Plateau, ca. 1825
John W. Forbes (American, 1781–1864)
Silver, glass, walnut; Overall 8 5/16 x 65 x 23 in. (21.1 x 165.1 x 58.7 cm), 21,999.5 grams (707.306 troy ounces)
Purchase, The AE Fund, Annette de la Renta, The Annenberg Foundation, Mr. and Mrs. Robert G. Goelet, John J. Weber, Dr. and Mrs. Burton P. Fabricand, The Hascoe Family Foundation, Peter G. Terian, and Erving and Joyce Wolf Gifts, and Friends of the American Wing Fund, 1993 (1993.167)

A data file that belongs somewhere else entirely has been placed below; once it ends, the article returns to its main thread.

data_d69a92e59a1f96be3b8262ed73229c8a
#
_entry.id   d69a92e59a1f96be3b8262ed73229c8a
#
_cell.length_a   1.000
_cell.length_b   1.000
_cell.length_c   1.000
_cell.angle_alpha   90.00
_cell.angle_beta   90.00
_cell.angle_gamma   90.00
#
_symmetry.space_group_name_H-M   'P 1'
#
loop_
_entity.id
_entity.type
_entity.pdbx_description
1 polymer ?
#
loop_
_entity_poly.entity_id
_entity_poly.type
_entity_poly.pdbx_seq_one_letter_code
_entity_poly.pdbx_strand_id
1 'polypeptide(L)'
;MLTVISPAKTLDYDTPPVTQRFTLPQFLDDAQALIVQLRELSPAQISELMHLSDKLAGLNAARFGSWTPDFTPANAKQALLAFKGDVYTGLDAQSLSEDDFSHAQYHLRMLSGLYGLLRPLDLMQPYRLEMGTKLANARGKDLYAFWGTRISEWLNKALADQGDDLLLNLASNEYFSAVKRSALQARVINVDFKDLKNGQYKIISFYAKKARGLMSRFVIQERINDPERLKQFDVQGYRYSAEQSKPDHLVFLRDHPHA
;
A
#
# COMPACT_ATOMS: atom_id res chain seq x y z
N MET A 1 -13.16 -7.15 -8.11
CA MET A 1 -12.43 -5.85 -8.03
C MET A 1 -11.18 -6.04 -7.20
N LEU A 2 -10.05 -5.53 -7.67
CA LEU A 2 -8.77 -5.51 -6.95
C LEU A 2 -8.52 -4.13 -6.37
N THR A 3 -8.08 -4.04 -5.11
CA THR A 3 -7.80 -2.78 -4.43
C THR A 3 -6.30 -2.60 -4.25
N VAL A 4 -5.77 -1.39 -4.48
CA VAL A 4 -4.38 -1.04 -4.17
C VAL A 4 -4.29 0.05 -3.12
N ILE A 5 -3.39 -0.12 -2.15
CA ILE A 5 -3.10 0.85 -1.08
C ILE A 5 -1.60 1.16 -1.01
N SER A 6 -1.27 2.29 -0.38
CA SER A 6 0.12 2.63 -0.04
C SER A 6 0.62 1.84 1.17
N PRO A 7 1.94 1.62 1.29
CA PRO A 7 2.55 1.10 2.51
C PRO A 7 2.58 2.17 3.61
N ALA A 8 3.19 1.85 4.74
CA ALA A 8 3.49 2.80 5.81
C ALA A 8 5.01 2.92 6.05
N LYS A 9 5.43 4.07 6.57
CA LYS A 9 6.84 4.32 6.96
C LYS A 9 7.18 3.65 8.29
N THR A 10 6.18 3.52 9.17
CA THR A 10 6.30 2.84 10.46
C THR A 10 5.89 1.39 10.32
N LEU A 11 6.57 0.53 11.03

The mirrored table plateau, or centerpiece, was a French innovation, emulated elsewhere on the continent as well as in England. Few were made in America, although stylish individuals sometimes imported them to this country. The New York silversmith John W. Forbes produced this example in about 1825. It is believed to have been presented to Governor DeWitt Clinton by the citizens and state of New York following the completion of the Erie Canal. The plateau, which would have held table ornaments or dining accessories, is constructed with three mirrored sections and openwork die-stamped galleries ornamented with grapevines, winged lions, and urns. Each of the six pedestals has a cast and applied figure of Flora, the Roman goddess of flowers; Pomona, the ancient Italian goddess of fruit trees; or American trophies. The pedestals are supported on cast lion's-paw feet and surmounted by spread-eagle finials. A similar plateau, also supplied by Forbes, is in the collection of the White House in Washington, D.C.